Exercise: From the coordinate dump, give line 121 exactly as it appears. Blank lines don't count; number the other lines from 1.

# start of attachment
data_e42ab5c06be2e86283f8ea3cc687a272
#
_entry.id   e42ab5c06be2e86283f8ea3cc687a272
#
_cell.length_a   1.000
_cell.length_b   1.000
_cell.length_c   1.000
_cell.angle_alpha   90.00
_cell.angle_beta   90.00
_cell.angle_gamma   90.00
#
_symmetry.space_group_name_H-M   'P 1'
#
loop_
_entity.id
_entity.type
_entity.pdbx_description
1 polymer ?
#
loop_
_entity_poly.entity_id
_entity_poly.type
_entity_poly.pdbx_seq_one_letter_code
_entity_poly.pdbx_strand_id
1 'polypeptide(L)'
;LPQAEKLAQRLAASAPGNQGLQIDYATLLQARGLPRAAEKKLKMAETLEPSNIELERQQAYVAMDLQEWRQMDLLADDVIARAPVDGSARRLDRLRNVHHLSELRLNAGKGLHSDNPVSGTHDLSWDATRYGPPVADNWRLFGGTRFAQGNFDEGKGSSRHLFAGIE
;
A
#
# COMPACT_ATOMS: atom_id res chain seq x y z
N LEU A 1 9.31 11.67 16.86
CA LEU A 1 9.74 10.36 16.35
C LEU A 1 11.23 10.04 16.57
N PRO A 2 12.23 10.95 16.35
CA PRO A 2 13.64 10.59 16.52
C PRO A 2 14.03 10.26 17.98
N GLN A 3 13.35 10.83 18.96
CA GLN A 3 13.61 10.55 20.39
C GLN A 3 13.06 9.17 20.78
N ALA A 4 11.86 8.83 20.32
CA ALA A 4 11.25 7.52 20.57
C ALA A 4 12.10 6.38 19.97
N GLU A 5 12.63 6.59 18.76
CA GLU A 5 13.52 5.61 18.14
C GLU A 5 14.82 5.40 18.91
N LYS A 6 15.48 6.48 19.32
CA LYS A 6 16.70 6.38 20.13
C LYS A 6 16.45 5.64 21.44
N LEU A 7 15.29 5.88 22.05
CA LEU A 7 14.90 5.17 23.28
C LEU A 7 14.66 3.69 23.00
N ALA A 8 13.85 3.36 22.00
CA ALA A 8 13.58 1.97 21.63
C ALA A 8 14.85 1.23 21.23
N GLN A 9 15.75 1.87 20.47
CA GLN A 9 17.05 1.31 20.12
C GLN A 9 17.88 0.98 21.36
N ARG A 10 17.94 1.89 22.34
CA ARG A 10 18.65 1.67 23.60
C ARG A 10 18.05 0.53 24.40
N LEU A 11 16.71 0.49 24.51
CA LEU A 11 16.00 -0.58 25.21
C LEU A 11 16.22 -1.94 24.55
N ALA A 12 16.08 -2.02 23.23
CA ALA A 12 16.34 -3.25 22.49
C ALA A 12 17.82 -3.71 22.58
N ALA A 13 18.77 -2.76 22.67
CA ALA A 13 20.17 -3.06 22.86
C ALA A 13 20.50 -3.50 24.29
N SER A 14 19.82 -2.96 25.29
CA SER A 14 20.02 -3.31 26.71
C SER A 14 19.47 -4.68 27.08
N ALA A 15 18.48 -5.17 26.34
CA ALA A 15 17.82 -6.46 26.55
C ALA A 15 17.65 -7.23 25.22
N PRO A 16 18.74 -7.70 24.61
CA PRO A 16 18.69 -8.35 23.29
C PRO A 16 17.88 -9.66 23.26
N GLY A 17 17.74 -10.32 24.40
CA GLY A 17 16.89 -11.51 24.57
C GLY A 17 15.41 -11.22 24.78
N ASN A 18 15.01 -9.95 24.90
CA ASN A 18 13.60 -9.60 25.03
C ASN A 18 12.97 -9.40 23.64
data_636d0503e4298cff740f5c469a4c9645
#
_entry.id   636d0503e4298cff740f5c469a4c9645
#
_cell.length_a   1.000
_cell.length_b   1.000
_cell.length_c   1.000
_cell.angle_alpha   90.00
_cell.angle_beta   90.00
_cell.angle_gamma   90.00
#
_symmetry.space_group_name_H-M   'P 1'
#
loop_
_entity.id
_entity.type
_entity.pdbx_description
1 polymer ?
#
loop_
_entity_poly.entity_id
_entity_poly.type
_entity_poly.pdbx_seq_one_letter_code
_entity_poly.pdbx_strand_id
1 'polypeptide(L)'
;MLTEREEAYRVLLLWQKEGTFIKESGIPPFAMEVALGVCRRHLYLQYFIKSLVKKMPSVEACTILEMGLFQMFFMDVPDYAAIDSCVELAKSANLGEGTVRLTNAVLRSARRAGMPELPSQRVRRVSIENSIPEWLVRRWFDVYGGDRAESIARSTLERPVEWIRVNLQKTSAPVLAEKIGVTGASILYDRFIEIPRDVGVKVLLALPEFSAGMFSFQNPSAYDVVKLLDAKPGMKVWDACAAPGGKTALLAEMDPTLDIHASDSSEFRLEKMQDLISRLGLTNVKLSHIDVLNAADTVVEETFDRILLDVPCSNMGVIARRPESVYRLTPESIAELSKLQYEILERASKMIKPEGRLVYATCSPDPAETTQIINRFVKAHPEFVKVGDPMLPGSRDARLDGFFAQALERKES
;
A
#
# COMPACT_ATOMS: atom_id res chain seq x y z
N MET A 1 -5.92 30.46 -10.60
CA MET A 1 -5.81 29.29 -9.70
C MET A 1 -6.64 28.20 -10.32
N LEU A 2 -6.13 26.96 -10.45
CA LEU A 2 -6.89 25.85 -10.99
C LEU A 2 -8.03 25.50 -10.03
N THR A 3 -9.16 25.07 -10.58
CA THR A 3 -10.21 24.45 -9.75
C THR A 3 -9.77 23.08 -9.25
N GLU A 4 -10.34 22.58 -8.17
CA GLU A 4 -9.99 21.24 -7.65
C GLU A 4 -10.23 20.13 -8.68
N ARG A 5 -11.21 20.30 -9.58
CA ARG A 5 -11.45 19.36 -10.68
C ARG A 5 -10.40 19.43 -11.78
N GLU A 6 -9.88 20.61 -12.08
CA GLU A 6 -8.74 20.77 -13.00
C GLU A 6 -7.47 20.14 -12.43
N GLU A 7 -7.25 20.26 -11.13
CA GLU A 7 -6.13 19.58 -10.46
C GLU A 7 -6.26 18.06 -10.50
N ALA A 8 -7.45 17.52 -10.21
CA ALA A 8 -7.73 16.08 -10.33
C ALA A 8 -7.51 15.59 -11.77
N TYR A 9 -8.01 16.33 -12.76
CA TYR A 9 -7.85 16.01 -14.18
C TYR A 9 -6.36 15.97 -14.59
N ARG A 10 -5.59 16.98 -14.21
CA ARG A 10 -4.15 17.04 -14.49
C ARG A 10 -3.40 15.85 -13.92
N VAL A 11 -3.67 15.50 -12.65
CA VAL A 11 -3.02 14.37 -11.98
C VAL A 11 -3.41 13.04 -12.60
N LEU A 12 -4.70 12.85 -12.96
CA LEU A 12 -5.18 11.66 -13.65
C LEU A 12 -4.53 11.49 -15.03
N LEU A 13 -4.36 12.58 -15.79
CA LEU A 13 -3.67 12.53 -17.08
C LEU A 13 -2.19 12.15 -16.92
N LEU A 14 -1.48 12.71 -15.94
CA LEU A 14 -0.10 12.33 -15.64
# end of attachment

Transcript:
N THR A 3 -9.16 25.07 -10.58